Staple Guns Explained
The staple gun is a powerful tool that is quite overlooked until you need one, for nothing puts things together with such ease. They can be heavy-duty tools such as the ones used in construction to apply roofing materials, secure insulation, hold wiring in place and install carpeting. Serious crafters depend on them for upholstering, creating home decor items and fastening everything from picture frames to cornice boards.
The following article will help you to understand the different types of staple guns, how they work and the safety measures you should take when using them.
Manual Staple Guns
Manual staple guns operate on "you" power. The simplest of all staplers, they store and fire a staple off as you press the trigger, using the energy of a spring. Portable and relatively safe, the squeeze mechanism lifts a plunger --- the staple piston --- to engage bent tension bars, which slip off hooks and onto a loader, snapping the firing piston and sending out a staple.
This type of stapler is different from an office-type stapler in that it does not fold the wire ends of the staple inward, but shoots the sharp ends into the target material.
Power Staple Gun Types and Functions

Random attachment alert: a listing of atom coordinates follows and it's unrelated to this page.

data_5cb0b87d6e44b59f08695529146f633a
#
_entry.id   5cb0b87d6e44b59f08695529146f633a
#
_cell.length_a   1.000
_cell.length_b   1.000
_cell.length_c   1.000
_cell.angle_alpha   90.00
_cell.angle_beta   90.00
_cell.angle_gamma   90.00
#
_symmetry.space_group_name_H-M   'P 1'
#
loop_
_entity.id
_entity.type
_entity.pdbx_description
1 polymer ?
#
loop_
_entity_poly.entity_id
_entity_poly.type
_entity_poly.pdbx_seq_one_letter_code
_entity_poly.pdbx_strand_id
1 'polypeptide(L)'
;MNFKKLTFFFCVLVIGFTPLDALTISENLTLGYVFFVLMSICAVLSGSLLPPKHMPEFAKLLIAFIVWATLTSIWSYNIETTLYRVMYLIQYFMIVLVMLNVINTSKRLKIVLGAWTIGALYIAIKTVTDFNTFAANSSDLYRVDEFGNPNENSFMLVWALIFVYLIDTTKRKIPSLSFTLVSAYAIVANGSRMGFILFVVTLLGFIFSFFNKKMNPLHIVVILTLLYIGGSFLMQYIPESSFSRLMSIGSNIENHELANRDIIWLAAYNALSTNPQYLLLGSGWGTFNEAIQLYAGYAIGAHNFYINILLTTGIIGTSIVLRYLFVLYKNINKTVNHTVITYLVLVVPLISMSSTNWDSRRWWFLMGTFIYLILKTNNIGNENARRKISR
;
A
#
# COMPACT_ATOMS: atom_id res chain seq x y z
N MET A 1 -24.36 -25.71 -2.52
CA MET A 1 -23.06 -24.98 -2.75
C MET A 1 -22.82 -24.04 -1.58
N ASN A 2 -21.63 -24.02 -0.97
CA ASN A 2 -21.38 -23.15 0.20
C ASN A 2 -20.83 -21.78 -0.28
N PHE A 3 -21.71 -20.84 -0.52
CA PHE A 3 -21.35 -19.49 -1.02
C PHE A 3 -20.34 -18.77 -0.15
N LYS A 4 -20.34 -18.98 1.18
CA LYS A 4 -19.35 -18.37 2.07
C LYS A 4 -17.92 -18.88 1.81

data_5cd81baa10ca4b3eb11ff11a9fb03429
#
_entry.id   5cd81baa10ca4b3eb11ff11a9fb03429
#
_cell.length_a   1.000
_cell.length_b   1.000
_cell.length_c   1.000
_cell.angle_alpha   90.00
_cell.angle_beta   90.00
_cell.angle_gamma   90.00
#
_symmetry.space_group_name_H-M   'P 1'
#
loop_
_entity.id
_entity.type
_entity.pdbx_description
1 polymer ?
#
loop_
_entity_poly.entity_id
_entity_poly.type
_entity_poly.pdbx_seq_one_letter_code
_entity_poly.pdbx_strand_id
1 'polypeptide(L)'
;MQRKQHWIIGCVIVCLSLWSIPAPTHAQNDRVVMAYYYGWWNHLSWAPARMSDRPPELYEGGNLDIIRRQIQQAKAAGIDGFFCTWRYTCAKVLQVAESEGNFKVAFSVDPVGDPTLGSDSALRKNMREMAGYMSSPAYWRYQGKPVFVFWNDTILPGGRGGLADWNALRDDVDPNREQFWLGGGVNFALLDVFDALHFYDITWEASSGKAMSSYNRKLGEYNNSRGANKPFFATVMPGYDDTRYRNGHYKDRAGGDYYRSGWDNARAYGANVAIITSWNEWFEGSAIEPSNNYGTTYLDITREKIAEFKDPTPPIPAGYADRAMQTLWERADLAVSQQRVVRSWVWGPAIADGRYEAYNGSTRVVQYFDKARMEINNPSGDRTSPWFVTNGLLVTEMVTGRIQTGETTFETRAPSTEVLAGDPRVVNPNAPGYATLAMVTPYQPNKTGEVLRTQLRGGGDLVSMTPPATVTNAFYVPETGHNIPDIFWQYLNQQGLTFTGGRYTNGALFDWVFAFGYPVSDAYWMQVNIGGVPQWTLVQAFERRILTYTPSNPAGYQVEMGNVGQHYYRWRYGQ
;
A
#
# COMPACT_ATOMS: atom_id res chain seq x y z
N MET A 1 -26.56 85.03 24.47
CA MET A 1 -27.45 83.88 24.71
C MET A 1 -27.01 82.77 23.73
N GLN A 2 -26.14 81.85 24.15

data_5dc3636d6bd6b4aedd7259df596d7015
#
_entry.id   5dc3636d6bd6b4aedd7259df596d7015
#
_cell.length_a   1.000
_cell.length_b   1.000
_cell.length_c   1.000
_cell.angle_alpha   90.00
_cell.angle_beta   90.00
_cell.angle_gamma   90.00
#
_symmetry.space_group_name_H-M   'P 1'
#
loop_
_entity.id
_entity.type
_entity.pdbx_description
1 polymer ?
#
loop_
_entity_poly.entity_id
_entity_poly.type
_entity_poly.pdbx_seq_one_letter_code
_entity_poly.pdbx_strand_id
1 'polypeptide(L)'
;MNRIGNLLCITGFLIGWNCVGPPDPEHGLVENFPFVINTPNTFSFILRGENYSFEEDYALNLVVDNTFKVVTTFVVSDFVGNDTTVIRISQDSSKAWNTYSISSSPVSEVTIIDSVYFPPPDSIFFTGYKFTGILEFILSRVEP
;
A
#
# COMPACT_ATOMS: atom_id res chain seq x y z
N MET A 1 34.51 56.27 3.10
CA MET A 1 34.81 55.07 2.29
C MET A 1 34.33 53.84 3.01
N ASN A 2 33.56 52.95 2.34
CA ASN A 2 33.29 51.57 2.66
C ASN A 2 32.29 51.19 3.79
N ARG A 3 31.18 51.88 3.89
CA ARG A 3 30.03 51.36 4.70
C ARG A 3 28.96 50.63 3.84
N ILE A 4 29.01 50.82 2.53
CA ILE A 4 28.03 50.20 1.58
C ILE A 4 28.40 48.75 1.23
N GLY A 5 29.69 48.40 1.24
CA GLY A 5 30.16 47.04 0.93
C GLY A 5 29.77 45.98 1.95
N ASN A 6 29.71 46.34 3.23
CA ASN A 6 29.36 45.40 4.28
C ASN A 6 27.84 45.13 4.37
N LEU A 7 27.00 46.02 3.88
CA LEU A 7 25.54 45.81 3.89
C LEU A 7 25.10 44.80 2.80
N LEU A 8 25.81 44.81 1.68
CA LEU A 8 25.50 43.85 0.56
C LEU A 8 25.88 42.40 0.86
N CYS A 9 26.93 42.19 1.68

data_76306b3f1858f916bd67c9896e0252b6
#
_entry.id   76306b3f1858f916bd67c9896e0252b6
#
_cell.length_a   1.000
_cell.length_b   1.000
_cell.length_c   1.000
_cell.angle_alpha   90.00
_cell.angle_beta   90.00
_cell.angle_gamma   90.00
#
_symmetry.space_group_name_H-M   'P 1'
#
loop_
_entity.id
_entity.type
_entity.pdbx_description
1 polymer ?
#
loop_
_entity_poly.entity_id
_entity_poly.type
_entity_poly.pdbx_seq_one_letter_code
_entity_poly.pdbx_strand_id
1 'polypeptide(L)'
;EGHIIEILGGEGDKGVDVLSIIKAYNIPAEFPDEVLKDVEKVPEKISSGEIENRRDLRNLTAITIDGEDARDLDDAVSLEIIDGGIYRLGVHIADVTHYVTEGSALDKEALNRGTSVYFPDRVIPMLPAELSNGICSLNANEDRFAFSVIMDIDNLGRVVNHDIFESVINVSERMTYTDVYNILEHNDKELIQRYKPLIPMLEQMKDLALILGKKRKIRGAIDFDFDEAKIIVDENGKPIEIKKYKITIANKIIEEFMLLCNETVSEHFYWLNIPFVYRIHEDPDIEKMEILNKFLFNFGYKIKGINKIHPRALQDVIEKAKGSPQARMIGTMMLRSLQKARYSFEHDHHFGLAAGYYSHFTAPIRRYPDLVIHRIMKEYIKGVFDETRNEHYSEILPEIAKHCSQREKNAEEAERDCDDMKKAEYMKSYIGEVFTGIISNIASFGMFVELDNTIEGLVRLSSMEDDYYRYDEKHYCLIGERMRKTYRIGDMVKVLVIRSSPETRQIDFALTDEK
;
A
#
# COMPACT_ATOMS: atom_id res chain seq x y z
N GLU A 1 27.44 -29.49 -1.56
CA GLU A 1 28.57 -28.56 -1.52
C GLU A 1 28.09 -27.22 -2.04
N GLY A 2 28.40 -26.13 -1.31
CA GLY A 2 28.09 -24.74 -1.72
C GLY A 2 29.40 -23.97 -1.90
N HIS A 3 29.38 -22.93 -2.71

The other two types of staple gun are operated by electricity or batteries, or they function with the aid of compressed air. Their advantage is the ability to work on heavy-duty applications for a long time with moderately little physical exhaustion. Two types of triggers exist: the sequential mode and the bump mode, which refers to the trigger device used.
On the sequential mode model---also referred to as a restrictive trigger---a nail is sent out and the trigger must be released in order to insert the next nail. This selection of staple gun ensures that there will be no double fire or second staple coming out if accidentally bumped.
The procedure is slower than its neighbor gun however, the bump mode model. The bump trigger---also called the dual action trigger---is rapid fire, dispensing a nail by repeatedly bumping the gun against the surface, while holding down the trigger.
They use expanding gas to push the staple out of the gun, (very much like a real gun,) except that there is no powder to ignite as with a weapon, just compressed propellant gas, activated by pistons reacting to a gas-powered air compressor.
Risks and Hazards
Whether you are using the gun to shoot staples or nails, the Occupational Safety and Health Administration (OSHA) wants you to treat them as real guns, capable of serious injury.
Tip: • Place hands on the body, handle and trigger surfaces only, never near the dispensing area.
Warning: • Nailing one nail into another can create ricochet mishaps, beware of depressing the trigger unknowingly. • Don't use or store where children can get access. • Engage the safety lock when not in use. • Treat all tools of this type as you would a weapon, and don't point it at anyone.
Andrea Campbell is the author of 12 nonfiction books on a variety of topics. She is also an e-instructor, editor and columnist who has been writing professionally since 1991. Campbell, the daughter of a builder, writes frequently about home improvement. She uses her degree in criminal justice to write about forensic science and criminal law.